Part 1: Why You Should Use Braided Line

In much of the country, braided fishing line has been extremely well received. Anglers have found that its easier to feel baits, get strong hooksets, and haul fish out of heavy cover. Despite the overall acceptance there are still a few places where it is viewed as overkill, accused of unreliability, and some fishermen even blame it when they're not catching fish. Even after decades of successful use some anglers still hold out.

I really believe the misconceptions about braid come from a lack of education. I remember sitting in a seminar listening to an angler talk about braid and genuinely believing he was lying to me. I've been there, I've felt it, so its easy to understand how some guys still make those same mistakes.

I filmed this video several years ago but the information is still so relevant. After several years of experimentation and on the water experiences I still agree with every word in the clip.

For those that are ready to learn, allow me to introduce you to how simple it is to make the transition to braided line. This is such a great topic we're going to break it down in to two parts. Today in Part 1 I'll discuss how to adjust your equipment. In Part 2 we will cover how to adjust your terminal tackle including an explanation of leaders, knots, and superline hooks.

Matt's favorite braids for swimbaits (p-line), frogs and flipping (Power Pro) and jigs or finesse fishing (Sufix 832)

Let's dispel some myths:

Most anglers are afraid that switching to braid will cost them a lot of money. Whether it be the actual cost of braided line, the cost of new rods/reels, or just some perceived expense, this is a real concern. Let me dispel it by saying, DON'T BUY NEW RODS. The gear you have is perfect for braid. Instead of buying new gear simply experiment with slightly softer rods for each bait category. (use a medium where you used to use a medium heavy, or a heavy instead of an extra heavy.) As for cost of braid, its often a non-issue because you may only spool a reel 1-2 times per year.

Another concern is that braid can only be used in murky water. This simply is not true. I've successfully fished braid (with and without a leader) in water with 20-40 feet of visibility. Its important that you understand each style of bait you're throwing. If the bass is keying on the bait (reaction) they generally will not be bothered by the visible line. If the fish is studying the bait before committing then visibility is an issue but can easily be solved by tying a leader of mono or fluorocarbon. In addition to concealing the line, the leader will also act as a buffer and shock absorber. Shock absorption is key to keeping fish hooked when the battle comes close to the boat.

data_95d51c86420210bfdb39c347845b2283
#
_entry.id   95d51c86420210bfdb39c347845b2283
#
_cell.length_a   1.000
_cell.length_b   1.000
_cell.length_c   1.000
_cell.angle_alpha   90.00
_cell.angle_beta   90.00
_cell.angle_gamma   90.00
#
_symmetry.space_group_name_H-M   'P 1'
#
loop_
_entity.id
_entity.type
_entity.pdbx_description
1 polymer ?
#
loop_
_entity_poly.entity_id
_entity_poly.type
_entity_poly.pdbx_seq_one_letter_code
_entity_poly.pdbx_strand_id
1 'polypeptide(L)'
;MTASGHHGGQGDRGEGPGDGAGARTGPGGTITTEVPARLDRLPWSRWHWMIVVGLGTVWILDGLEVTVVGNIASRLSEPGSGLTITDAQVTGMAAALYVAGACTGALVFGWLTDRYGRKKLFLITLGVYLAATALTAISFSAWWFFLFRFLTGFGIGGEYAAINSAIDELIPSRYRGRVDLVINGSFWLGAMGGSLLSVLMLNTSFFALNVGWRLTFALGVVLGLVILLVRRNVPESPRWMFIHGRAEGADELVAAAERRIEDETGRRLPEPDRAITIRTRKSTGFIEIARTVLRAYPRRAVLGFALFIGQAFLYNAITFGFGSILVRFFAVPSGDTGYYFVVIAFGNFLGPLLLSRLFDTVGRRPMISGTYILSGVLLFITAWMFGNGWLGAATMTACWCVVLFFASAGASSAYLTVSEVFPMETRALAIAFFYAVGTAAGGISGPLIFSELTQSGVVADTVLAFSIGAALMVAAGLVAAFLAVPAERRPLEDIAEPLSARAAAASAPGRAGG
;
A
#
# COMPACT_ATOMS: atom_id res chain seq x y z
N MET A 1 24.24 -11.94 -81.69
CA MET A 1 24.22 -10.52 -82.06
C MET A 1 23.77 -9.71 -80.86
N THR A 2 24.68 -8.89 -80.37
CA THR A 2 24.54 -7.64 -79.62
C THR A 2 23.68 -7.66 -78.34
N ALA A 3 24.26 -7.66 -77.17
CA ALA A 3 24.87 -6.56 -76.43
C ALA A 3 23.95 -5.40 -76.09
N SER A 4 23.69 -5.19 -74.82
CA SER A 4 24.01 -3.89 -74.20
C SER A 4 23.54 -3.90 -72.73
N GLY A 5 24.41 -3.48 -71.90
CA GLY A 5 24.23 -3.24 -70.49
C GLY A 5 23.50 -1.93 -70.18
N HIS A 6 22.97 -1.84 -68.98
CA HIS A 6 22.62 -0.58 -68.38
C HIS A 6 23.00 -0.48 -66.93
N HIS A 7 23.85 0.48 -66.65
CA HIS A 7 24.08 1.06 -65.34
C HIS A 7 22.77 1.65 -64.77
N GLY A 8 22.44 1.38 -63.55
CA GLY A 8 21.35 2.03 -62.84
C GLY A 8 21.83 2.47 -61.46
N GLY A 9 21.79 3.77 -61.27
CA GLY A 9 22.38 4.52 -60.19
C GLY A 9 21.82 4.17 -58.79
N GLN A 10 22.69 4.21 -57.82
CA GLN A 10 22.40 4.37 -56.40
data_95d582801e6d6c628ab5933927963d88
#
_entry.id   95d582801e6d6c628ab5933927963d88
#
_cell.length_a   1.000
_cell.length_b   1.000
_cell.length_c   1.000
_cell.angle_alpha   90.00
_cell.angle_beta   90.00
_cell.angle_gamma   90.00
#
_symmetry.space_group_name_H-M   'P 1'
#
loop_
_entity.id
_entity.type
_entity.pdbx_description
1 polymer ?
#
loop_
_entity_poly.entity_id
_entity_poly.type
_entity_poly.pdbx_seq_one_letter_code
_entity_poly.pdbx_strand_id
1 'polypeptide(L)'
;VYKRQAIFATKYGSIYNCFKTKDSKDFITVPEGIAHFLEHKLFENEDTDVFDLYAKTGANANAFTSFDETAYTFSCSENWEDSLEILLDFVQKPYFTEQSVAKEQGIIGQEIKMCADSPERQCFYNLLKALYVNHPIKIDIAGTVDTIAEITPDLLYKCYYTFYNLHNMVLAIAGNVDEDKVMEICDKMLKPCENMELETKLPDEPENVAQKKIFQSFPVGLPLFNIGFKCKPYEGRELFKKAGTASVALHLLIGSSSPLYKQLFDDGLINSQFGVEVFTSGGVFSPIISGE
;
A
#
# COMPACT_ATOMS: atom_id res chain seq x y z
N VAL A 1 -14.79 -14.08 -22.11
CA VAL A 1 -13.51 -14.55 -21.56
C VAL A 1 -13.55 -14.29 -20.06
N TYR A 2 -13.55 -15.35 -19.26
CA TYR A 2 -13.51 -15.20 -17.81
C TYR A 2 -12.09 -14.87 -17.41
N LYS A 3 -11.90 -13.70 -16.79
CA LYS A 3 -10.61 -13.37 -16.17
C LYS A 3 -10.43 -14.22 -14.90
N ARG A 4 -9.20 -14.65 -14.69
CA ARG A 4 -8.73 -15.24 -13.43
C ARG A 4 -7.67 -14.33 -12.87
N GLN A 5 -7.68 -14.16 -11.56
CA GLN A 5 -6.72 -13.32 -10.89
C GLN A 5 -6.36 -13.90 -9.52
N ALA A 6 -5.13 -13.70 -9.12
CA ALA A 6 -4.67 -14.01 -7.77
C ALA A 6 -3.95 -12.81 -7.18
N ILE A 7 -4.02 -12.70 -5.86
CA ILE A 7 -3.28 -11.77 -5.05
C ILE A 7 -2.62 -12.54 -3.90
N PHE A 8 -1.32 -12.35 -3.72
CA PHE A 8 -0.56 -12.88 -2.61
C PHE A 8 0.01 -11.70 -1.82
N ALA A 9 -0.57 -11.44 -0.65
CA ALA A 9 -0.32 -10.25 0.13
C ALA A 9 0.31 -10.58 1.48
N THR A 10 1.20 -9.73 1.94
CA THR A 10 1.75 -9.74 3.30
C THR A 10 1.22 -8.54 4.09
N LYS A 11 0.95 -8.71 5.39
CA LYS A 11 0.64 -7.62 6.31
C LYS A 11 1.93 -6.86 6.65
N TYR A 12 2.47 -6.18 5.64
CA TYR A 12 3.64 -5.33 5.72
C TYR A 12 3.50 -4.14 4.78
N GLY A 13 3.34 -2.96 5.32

Tim and Matt with handfuls of bass that were easily landed on 20-30 lb braided line

Finally, braid isn't just for power fishing. While heavy cover is where braid found its niche, its expanded to every corner of bass fishing. Whether you're throwing a walking topwater like a Spook for suspended fish, or dropshotting 50 feet deep in a clear reservoir, braid will improve your catch rate. The line is extremely responsive, even over great distance. This allows you to feel more bites, set the hook more easily, and work baits without as much physical effort. The finesse applications for light braid are endless. The deeper the water, the lighter the lure weights, the more dramatic the benefits will be.

Making the transition can be a little scary at first but take the step. Choose a rod or two and take the leap! In part two I'll show you the knots you need to know, how to set up leaders correctly, as well as some quick tips on hooks to get you headed in the right direction. Its time to take the leap and experience what you've been missing!